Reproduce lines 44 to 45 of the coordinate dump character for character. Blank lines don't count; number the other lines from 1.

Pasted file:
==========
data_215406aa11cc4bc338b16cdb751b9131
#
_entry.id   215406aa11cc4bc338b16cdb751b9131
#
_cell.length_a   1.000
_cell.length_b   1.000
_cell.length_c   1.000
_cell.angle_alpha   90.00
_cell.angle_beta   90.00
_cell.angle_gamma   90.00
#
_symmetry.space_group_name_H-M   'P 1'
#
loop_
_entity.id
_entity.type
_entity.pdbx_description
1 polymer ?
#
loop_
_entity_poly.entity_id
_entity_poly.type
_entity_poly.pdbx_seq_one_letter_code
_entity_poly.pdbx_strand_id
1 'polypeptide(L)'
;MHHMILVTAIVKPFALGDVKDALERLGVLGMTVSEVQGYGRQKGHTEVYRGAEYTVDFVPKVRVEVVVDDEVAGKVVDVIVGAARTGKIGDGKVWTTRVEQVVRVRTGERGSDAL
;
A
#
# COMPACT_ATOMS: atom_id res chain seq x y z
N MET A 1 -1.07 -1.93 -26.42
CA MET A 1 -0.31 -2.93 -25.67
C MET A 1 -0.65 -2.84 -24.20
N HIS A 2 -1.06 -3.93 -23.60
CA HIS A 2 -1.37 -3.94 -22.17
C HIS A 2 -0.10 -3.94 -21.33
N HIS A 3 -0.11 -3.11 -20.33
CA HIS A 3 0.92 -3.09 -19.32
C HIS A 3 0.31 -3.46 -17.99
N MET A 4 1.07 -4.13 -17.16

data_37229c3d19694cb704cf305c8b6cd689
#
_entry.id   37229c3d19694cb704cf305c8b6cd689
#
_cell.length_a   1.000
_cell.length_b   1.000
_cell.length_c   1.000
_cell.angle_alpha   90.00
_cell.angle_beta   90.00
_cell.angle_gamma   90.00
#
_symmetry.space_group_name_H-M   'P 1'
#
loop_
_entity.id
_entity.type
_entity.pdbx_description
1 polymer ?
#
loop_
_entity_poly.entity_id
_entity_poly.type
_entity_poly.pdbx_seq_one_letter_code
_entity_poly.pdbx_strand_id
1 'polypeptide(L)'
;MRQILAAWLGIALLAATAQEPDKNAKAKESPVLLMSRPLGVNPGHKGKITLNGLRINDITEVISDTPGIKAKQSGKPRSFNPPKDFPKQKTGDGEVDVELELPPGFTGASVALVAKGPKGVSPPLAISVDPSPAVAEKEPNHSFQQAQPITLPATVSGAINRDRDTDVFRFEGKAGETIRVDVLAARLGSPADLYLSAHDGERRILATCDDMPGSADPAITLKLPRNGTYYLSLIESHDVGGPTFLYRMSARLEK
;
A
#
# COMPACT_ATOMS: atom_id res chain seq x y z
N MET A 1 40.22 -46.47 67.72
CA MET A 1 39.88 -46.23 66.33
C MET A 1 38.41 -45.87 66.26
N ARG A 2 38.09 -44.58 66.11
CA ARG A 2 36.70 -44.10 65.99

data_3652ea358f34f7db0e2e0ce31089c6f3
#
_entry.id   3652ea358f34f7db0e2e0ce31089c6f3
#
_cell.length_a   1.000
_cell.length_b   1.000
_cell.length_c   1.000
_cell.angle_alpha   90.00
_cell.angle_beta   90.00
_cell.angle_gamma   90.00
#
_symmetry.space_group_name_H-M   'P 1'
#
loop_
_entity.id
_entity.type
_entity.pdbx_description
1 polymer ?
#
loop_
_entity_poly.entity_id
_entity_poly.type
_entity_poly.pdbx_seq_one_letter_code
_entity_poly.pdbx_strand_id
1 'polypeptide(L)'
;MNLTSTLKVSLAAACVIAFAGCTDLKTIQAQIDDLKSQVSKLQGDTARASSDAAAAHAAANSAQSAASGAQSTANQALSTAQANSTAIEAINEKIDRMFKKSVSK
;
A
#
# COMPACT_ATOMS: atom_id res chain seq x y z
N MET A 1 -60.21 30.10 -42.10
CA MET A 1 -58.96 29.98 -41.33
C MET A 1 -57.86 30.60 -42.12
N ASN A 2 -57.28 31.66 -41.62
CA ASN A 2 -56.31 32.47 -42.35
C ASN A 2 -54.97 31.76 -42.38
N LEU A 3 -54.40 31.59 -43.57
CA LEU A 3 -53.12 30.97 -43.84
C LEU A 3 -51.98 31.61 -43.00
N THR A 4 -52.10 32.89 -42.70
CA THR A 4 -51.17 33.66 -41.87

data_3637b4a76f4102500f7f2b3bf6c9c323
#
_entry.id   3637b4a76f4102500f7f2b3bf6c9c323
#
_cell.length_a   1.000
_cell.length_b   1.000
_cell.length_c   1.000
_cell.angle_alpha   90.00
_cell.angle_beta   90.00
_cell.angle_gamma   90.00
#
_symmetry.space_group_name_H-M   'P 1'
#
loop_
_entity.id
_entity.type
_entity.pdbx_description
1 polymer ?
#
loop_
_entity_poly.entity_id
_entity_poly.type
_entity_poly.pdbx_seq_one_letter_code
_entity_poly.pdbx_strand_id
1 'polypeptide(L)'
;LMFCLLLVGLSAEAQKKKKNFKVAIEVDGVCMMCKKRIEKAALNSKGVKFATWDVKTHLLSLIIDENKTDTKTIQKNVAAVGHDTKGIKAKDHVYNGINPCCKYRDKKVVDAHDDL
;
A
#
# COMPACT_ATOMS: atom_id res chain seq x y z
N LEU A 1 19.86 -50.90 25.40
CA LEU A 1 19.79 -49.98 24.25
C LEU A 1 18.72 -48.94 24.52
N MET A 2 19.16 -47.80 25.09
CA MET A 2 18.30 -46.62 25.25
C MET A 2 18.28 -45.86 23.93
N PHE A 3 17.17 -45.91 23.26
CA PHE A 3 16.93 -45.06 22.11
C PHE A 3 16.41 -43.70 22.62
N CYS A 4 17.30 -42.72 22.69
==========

#
_cell.length_a   1.000